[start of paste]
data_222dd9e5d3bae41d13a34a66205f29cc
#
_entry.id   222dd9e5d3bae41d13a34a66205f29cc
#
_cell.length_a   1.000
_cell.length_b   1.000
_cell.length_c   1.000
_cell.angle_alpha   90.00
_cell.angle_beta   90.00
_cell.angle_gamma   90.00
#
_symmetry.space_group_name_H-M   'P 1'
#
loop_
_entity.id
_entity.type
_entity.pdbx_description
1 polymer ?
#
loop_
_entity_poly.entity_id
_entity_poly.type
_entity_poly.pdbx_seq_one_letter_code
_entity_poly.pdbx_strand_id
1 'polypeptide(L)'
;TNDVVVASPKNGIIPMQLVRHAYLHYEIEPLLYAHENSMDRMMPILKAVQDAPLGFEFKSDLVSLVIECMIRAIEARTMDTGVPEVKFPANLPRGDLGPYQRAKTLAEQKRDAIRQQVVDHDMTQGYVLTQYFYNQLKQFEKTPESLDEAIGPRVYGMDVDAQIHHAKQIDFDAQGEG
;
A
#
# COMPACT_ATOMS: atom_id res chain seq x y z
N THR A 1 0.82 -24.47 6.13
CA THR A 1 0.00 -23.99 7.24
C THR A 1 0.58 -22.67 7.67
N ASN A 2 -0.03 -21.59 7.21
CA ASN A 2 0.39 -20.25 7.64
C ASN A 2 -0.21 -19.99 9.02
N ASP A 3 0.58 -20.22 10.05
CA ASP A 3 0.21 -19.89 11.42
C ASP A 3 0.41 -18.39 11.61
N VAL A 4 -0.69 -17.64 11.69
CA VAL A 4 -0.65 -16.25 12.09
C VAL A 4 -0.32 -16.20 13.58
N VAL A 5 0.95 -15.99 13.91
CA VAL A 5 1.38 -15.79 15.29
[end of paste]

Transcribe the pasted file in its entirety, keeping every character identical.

data_222dd9e5d3bae41d13a34a66205f29cc
#
_entry.id   222dd9e5d3bae41d13a34a66205f29cc
#
_cell.length_a   1.000
_cell.length_b   1.000
_cell.length_c   1.000
_cell.angle_alpha   90.00
_cell.angle_beta   90.00
_cell.angle_gamma   90.00
#
_symmetry.space_group_name_H-M   'P 1'
#
loop_
_entity.id
_entity.type
_entity.pdbx_description
1 polymer ?
#
loop_
_entity_poly.entity_id
_entity_poly.type
_entity_poly.pdbx_seq_one_letter_code
_entity_poly.pdbx_strand_id
1 'polypeptide(L)'
;TNDVVVASPKNGIIPMQLVRHAYLHYEIEPLLYAHENSMDRMMPILKAVQDAPLGFEFKSDLVSLVIECMIRAIEARTMDTGVPEVKFPANLPRGDLGPYQRAKTLAEQKRDAIRQQVVDHDMTQGYVLTQYFYNQLKQFEKTPESLDEAIGPRVYGMDVDAQIHHAKQIDFDAQGEG
;
A
#
# COMPACT_ATOMS: atom_id res chain seq x y z
N THR A 1 0.82 -24.47 6.13
CA THR A 1 0.00 -23.99 7.24
C THR A 1 0.58 -22.67 7.67
N ASN A 2 -0.03 -21.59 7.21
CA ASN A 2 0.39 -20.25 7.64
C ASN A 2 -0.21 -19.99 9.02
N ASP A 3 0.58 -20.22 10.05
CA ASP A 3 0.21 -19.89 11.42
C ASP A 3 0.41 -18.39 11.61
N VAL A 4 -0.69 -17.64 11.69
CA VAL A 4 -0.65 -16.25 12.09
C VAL A 4 -0.32 -16.20 13.58
N VAL A 5 0.95 -15.99 13.91
CA VAL A 5 1.38 -15.79 15.29